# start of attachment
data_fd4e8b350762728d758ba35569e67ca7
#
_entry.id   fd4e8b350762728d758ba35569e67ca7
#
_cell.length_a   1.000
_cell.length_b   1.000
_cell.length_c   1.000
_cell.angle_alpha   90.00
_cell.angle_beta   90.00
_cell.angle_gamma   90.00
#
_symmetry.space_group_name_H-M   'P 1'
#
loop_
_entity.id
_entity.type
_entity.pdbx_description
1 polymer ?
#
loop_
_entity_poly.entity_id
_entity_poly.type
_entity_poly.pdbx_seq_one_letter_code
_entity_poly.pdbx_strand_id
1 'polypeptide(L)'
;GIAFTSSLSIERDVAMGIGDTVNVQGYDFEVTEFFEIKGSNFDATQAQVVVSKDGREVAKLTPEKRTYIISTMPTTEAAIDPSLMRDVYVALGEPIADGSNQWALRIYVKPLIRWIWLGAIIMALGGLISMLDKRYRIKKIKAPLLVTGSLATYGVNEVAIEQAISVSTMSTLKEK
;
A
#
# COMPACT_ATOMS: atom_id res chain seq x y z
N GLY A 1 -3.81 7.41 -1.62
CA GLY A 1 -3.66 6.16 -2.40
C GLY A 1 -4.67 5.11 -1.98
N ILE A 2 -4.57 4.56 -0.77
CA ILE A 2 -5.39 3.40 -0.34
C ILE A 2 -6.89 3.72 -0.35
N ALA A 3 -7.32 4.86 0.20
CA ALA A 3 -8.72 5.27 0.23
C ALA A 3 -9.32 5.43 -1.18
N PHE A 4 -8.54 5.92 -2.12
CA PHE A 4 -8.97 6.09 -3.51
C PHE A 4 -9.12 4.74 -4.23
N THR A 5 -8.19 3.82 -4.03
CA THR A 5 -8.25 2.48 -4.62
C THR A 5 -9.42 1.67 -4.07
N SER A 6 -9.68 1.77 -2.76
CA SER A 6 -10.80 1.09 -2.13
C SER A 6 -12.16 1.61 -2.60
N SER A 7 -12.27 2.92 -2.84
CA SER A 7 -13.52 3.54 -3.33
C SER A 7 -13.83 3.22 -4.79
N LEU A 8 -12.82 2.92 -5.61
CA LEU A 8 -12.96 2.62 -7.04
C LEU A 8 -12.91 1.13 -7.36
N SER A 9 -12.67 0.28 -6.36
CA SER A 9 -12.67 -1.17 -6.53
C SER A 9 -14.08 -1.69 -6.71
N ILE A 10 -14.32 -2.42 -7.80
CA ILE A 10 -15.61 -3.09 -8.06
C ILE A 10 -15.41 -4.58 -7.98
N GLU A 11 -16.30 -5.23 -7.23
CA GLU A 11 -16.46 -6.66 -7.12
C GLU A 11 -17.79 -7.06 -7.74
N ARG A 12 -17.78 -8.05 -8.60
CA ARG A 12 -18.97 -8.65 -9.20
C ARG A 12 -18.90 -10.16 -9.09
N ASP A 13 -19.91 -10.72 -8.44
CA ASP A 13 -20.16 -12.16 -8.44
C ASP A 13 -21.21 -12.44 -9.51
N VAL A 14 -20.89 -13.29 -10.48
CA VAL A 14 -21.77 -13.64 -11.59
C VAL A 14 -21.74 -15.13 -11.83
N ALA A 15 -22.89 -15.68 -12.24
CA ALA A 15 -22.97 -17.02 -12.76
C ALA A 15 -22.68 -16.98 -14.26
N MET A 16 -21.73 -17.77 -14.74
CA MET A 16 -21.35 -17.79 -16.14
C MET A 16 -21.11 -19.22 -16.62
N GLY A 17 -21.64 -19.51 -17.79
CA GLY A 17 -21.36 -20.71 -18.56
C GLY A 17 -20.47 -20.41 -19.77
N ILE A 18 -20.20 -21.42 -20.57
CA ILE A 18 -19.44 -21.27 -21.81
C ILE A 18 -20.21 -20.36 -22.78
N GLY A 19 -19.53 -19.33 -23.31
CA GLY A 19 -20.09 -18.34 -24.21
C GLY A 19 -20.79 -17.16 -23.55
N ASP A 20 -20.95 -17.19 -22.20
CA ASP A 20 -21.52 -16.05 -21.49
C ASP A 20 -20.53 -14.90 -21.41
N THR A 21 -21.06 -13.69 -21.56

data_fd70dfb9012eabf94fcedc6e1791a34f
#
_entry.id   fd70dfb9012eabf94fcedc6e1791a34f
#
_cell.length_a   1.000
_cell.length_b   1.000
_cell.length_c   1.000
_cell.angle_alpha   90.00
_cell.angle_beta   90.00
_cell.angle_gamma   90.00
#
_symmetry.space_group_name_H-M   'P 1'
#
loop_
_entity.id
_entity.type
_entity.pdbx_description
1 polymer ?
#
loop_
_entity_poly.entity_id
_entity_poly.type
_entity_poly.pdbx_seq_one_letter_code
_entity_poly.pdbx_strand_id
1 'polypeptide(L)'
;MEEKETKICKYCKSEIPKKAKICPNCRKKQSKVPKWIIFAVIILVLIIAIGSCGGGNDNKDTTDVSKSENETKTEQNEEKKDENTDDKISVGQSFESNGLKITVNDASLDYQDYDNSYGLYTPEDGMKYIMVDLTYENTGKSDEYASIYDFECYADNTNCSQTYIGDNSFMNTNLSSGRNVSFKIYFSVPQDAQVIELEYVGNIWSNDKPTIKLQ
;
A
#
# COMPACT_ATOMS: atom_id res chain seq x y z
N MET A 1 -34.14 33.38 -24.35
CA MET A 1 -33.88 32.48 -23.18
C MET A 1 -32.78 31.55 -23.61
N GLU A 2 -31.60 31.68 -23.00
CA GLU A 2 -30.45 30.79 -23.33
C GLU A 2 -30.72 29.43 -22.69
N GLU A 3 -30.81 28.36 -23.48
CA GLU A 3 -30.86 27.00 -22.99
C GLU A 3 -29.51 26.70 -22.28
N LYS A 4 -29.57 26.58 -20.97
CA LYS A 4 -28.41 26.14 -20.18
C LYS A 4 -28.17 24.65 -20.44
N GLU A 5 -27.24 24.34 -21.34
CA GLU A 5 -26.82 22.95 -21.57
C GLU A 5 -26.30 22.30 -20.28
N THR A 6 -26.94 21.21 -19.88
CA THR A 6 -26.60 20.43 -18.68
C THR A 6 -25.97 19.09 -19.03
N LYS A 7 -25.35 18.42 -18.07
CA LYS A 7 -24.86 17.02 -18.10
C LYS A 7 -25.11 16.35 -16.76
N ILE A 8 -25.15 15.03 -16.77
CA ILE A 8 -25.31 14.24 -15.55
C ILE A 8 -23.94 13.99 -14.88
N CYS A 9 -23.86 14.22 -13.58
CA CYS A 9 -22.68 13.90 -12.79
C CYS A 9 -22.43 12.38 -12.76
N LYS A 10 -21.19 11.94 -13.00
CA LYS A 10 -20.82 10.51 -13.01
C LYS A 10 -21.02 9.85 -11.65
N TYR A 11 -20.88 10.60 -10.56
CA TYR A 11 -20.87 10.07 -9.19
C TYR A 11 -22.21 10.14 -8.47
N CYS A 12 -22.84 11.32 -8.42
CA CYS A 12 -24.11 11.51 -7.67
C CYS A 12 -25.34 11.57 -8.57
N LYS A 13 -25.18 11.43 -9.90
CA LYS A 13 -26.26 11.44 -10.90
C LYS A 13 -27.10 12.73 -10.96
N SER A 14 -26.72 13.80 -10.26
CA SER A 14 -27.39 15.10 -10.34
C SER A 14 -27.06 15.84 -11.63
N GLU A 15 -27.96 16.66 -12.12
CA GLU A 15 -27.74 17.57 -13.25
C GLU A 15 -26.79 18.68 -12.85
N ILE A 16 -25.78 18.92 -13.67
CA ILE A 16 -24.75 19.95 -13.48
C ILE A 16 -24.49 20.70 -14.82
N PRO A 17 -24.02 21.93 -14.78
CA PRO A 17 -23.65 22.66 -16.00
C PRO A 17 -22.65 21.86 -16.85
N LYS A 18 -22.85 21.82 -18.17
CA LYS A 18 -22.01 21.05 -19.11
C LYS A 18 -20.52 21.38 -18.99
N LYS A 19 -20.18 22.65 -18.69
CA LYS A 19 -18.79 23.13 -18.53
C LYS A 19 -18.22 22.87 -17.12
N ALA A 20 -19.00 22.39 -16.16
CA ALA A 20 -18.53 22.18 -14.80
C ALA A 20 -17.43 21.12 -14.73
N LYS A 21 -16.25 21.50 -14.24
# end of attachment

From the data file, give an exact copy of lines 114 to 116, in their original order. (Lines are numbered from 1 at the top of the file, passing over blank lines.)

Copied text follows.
_entity_poly.pdbx_seq_one_letter_code
_entity_poly.pdbx_strand_id
1 'polypeptide(L)'